[ RadSafe ] Z-backscatter technology

Bradt, Clayton (HEALTH) clayton.bradt at health.ny.gov
Wed Oct 28 12:17:39 CDT 2015

John, thanks. I am familiar with these dose estimates and assume that they are accurate.  But the information I want is two-fold: 1) How is the technology able to both penetrate the scanned vehicle and produce a backscatter image of what is inside? (And apparently what is inside of who is inside!) , and 2) What is the legal basis for allowing cops to apply ionizing radiation to humans.  Whether or not there is a health risk from this specific technology - which apparently there isn't - the law provides no way to approve the practice.

Clayton Bradt

Principal Radiophysicist

NYS Dept. of Health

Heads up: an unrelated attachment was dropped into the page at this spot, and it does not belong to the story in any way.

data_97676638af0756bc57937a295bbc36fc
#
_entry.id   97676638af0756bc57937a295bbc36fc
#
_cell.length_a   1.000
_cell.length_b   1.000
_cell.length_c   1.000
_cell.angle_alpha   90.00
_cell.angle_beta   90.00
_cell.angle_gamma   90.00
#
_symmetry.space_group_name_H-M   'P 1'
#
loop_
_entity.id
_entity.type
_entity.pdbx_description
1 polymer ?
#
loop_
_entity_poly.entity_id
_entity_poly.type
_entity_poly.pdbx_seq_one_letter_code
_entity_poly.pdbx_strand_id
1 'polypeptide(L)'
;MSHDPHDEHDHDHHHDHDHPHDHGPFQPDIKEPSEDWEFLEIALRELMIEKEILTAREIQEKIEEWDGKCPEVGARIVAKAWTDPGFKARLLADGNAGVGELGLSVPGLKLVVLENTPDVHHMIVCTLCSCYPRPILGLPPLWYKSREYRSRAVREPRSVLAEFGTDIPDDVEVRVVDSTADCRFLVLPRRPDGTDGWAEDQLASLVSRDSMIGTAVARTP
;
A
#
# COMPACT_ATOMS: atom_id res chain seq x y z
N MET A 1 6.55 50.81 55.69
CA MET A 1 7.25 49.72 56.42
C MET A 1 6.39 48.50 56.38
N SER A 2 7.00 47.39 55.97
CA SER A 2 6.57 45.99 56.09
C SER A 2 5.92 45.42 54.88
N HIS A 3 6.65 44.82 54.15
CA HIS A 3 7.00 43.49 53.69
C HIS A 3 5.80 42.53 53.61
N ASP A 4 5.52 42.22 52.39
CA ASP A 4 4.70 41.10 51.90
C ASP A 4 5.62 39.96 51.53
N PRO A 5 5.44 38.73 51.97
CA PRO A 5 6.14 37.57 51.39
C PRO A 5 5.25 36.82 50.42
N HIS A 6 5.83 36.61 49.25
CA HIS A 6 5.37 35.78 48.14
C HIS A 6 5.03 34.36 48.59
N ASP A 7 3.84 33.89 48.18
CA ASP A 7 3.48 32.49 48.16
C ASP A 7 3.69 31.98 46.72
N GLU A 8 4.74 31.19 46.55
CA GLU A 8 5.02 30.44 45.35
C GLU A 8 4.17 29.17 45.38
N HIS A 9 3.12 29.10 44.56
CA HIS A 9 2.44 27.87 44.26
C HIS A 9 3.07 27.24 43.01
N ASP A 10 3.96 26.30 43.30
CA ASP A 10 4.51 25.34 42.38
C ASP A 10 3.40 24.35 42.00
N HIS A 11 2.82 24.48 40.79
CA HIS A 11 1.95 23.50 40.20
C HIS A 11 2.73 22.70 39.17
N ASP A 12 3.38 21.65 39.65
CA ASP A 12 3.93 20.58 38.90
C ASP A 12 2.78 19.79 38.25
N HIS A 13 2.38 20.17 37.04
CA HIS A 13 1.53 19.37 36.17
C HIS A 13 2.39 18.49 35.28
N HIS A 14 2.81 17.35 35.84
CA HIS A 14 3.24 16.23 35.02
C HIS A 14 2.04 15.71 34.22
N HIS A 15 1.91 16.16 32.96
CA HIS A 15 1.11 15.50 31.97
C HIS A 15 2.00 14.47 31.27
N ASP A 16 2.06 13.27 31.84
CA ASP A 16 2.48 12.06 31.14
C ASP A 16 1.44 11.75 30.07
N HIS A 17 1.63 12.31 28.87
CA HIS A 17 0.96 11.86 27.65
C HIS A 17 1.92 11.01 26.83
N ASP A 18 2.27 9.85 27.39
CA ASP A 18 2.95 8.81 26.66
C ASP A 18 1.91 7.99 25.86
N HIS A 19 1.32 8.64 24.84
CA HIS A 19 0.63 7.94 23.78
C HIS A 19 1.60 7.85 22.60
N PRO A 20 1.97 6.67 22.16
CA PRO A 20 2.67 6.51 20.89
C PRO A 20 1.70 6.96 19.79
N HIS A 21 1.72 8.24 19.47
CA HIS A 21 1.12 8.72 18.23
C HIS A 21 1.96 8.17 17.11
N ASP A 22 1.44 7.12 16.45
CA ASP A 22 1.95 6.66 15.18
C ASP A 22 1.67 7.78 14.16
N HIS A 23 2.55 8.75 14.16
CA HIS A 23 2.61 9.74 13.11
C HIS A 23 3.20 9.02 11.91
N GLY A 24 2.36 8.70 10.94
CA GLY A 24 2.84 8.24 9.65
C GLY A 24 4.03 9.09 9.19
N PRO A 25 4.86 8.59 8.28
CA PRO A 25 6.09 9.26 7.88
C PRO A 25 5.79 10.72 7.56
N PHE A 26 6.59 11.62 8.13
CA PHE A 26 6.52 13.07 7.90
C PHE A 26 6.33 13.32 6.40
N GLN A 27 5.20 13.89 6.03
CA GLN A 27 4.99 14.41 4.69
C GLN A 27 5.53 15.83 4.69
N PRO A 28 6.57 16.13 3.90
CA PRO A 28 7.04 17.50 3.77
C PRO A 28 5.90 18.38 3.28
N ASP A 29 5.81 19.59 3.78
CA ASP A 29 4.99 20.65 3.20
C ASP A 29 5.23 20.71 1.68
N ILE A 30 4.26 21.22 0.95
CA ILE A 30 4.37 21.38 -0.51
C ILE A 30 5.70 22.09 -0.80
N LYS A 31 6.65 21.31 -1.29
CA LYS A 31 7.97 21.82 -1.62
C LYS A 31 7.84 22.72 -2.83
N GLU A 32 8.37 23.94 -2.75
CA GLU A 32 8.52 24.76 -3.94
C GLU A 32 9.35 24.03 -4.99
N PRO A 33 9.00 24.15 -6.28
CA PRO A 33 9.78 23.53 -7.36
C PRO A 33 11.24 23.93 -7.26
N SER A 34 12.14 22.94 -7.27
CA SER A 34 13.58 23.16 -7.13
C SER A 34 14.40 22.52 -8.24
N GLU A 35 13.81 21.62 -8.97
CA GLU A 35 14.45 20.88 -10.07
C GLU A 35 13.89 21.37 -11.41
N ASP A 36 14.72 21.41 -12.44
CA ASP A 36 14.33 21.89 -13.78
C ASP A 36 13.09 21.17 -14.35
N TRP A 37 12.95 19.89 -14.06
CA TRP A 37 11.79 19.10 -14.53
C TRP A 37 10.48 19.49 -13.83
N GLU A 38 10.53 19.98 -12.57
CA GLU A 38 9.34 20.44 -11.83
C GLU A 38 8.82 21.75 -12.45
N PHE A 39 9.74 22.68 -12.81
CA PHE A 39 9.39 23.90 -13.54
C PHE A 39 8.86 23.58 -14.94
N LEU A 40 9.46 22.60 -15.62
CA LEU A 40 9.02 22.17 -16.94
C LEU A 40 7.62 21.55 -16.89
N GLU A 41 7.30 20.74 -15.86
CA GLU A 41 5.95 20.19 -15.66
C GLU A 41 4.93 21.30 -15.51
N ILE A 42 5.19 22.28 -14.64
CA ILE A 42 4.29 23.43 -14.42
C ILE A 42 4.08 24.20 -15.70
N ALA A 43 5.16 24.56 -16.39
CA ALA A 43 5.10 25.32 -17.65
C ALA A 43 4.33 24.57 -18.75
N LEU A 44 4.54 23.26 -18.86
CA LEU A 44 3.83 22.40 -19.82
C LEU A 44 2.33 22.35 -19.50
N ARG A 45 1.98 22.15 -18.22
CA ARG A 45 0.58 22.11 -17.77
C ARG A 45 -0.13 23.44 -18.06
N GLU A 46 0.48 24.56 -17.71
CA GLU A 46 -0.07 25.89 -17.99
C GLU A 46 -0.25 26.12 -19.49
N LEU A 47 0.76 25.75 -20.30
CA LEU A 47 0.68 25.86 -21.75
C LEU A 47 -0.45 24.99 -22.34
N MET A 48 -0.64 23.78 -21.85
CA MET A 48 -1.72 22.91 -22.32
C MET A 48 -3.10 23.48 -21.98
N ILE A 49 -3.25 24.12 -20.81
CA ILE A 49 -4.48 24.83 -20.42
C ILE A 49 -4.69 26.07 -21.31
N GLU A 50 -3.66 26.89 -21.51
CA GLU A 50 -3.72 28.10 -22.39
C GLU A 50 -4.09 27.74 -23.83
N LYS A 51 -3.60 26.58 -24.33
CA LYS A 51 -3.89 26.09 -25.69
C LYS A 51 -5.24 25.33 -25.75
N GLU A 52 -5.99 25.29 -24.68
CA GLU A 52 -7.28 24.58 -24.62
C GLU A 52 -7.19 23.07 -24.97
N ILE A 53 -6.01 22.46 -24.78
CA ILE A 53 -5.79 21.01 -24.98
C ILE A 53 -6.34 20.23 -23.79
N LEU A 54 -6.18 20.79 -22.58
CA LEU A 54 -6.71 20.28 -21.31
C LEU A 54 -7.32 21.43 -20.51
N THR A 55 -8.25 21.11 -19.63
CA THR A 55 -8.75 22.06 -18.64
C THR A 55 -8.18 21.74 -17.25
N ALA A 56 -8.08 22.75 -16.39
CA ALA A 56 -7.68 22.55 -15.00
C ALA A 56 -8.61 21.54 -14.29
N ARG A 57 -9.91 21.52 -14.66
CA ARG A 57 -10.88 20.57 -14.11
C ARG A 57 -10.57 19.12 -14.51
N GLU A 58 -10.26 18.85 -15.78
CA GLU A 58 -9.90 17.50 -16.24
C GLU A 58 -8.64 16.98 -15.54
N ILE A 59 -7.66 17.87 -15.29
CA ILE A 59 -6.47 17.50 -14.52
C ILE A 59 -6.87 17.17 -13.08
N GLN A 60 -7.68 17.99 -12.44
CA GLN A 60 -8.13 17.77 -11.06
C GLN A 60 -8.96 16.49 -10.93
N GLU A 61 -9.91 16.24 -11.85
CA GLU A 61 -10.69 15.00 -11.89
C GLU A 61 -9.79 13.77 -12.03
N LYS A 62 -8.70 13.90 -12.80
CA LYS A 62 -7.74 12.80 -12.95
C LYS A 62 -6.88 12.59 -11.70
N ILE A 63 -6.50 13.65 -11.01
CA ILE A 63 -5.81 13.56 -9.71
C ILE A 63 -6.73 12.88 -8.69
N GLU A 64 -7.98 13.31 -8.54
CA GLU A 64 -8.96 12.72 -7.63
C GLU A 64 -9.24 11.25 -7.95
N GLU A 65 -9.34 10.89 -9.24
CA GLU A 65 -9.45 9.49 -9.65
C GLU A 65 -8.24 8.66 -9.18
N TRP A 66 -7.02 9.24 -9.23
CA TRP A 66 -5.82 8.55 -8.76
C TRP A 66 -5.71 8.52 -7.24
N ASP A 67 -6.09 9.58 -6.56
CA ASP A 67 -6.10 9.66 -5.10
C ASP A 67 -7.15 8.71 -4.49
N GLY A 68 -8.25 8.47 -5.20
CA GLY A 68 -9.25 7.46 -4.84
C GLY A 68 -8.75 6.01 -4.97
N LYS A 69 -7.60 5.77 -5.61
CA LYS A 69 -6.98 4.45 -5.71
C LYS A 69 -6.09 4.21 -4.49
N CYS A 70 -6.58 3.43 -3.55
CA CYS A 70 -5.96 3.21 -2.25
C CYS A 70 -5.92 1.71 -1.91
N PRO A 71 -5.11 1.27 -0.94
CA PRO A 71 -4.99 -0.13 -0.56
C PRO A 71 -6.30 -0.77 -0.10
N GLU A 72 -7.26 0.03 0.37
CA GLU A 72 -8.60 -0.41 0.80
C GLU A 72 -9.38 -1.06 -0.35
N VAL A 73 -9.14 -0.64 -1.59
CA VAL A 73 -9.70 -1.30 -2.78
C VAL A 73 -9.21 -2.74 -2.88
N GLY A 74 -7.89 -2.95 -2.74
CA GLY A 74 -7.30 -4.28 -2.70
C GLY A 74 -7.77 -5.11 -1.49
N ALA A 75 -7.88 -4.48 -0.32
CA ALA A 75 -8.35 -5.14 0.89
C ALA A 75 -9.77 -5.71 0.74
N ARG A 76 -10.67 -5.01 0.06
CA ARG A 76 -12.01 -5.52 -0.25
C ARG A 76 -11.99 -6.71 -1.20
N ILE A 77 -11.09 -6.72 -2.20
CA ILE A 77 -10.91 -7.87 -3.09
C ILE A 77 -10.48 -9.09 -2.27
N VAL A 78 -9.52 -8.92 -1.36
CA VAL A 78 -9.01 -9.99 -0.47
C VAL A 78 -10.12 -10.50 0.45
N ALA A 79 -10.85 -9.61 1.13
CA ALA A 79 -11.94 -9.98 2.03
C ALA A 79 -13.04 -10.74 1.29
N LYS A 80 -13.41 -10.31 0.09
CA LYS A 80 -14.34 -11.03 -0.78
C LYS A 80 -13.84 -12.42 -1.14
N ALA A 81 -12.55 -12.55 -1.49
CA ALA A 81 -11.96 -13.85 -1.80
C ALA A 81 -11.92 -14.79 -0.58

Date: Wed, 28 Oct 2015 16:22:49 +0000

From: "Dixon, John E. (CDC/ONDIEH/NCEH)" <gyf7 at cdc.gov<mailto:gyf7 at cdc.gov>>

To: "The International Radiation Protection (Health Physics) Mailing

          List"   <radsafe at health.phys.iit.edu<mailto:radsafe at health.phys.iit.edu>>

Subject: Re: [ RadSafe ] Z-Backscatter technology


Here is a good link to this device:


If you pull down the safety tab you will find this:

"Dose to Cargo: Less than 0.1 microSievert (?Sv) per scan (equivalent to 10 microRem (?rem)), at an average speed of 5 km/h (3 mph) at a scan distance of 1.5 m (5 ft). Should a stowaway accidentally be scanned, the effective dose is well below the ANSI specified limit for accidental exposure and is equivalent to flying two minutes at altitude."

1 mrem maximum for a scan of a stowaway (aka- the cargo) isn't all bad. No health risk here...


John Dixon

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